Gyotaku’s history is rooted in the fishing industry of ancient Japan. When fisherman came into port they would lay their fish on a piece of newspaper to measure the weight and size of the catch. When the fish was removed from the paper, the water from its scales caused the colors on the newspaper to bleed and smudge, leaving a beautiful print depicting scales, fins, and texture. As time progressed, spectators found the prints so beautiful that they began to paint the fish with paints and print them onto papers as a form of artwork, illustrating beautiful scenes, colors, and movement.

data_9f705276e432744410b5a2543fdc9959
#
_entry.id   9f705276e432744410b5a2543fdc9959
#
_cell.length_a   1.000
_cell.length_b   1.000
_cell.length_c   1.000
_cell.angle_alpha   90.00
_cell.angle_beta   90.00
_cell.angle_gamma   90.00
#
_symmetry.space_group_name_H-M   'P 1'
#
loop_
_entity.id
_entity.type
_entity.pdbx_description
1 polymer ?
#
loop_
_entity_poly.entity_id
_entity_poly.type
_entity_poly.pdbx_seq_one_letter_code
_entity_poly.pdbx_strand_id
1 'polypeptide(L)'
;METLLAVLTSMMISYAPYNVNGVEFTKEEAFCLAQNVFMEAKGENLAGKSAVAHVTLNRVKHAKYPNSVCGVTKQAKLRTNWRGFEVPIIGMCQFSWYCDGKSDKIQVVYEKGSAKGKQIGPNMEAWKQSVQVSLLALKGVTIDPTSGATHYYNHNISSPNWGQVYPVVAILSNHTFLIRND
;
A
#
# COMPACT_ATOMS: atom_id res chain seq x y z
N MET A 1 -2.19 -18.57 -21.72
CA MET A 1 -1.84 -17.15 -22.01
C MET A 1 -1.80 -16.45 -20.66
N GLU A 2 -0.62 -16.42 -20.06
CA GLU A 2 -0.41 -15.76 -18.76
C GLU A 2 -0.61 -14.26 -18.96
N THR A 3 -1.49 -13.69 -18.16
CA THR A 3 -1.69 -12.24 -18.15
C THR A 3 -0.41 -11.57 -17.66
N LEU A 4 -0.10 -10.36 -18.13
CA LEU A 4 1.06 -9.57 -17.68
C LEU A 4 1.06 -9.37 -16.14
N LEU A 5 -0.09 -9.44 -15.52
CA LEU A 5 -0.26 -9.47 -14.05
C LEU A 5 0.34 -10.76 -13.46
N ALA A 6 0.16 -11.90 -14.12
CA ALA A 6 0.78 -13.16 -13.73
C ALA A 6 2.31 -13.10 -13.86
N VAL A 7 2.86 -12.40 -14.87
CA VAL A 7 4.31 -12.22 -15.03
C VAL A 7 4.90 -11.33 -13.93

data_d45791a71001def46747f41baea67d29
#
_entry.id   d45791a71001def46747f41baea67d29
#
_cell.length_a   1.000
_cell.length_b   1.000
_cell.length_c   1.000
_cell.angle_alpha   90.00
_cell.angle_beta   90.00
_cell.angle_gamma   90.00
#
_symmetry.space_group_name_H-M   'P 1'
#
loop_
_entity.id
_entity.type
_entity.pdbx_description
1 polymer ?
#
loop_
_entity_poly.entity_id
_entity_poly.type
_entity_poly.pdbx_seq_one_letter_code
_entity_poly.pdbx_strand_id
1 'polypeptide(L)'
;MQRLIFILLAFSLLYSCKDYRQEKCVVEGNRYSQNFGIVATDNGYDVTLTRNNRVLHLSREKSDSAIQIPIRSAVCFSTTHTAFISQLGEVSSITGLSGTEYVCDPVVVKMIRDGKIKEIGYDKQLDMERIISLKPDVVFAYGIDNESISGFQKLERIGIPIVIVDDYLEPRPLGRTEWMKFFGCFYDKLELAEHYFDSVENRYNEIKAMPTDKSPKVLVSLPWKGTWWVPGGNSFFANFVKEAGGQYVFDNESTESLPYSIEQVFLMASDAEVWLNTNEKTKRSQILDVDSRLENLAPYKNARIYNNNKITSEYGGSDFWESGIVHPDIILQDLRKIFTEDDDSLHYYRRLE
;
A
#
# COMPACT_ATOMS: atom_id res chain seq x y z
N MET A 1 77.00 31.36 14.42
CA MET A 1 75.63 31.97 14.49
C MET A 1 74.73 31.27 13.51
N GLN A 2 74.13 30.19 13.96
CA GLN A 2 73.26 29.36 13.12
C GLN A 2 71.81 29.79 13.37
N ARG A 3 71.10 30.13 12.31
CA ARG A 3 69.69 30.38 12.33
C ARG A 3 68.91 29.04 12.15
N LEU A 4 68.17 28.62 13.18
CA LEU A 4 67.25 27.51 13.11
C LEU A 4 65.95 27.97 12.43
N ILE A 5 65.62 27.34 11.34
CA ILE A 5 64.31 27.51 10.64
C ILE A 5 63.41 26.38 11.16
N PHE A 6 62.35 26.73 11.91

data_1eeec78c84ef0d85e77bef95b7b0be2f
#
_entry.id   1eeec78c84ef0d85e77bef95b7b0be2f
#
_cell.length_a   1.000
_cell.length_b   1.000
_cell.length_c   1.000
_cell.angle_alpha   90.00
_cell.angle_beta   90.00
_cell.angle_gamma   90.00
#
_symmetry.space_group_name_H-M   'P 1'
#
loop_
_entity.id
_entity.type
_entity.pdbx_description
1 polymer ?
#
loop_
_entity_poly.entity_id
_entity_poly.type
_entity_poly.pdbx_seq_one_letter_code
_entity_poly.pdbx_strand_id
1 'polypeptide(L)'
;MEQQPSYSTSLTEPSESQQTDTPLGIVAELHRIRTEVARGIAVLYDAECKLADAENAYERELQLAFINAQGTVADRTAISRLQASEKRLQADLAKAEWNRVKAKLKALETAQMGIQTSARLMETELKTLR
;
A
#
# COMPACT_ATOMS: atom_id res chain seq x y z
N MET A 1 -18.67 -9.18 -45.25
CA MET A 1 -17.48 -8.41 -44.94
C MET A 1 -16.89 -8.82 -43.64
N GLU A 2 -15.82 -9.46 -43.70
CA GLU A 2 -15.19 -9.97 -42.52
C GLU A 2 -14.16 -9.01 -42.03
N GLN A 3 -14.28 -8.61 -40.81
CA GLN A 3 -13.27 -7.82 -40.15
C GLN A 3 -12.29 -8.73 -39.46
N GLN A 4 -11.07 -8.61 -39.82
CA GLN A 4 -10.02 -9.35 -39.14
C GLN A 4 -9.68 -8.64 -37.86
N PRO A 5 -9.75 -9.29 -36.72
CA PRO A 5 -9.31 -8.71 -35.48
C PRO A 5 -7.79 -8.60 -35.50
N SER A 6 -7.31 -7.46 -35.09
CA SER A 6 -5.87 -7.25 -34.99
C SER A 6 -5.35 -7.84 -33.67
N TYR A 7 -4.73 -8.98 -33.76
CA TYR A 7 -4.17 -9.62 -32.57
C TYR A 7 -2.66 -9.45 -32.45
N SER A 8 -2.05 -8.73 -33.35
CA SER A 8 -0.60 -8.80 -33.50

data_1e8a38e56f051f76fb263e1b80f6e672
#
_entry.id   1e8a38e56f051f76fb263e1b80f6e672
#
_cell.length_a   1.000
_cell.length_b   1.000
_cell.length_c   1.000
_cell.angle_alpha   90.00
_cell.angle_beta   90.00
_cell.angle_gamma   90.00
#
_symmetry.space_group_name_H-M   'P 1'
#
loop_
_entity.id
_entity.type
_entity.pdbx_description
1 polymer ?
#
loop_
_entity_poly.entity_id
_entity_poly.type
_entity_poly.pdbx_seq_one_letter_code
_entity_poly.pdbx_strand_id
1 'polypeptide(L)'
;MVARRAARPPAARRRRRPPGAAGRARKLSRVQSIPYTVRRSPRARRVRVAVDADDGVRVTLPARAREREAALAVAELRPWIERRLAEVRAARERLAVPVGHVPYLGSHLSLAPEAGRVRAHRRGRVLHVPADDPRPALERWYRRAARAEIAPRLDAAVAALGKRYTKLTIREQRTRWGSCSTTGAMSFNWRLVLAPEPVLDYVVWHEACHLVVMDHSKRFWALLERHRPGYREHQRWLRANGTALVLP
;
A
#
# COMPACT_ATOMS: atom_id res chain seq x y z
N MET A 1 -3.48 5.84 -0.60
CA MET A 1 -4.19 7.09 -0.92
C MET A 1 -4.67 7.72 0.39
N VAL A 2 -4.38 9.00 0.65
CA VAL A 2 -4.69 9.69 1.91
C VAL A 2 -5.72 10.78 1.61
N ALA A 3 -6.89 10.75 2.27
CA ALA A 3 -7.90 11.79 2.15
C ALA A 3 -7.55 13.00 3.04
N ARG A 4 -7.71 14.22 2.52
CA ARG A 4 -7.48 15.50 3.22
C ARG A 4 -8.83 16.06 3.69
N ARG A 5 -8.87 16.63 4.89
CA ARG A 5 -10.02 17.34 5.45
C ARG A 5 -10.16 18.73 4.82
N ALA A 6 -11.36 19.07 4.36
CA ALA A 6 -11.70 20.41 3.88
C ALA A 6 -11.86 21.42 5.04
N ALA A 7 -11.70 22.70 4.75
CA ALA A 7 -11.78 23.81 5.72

Little artists created artworks based on observation of familiar objects and scenes in the environment exemplifying the art element of SPACE (composition), movement, balance, and overlapping in their artwork. Students used historical artworks such as paintings, photographs & drawings to answer questions about the past, then recreated a Japanese style cultural artwork as evidenced by the printmaking activity and “chop” (Japanese characters).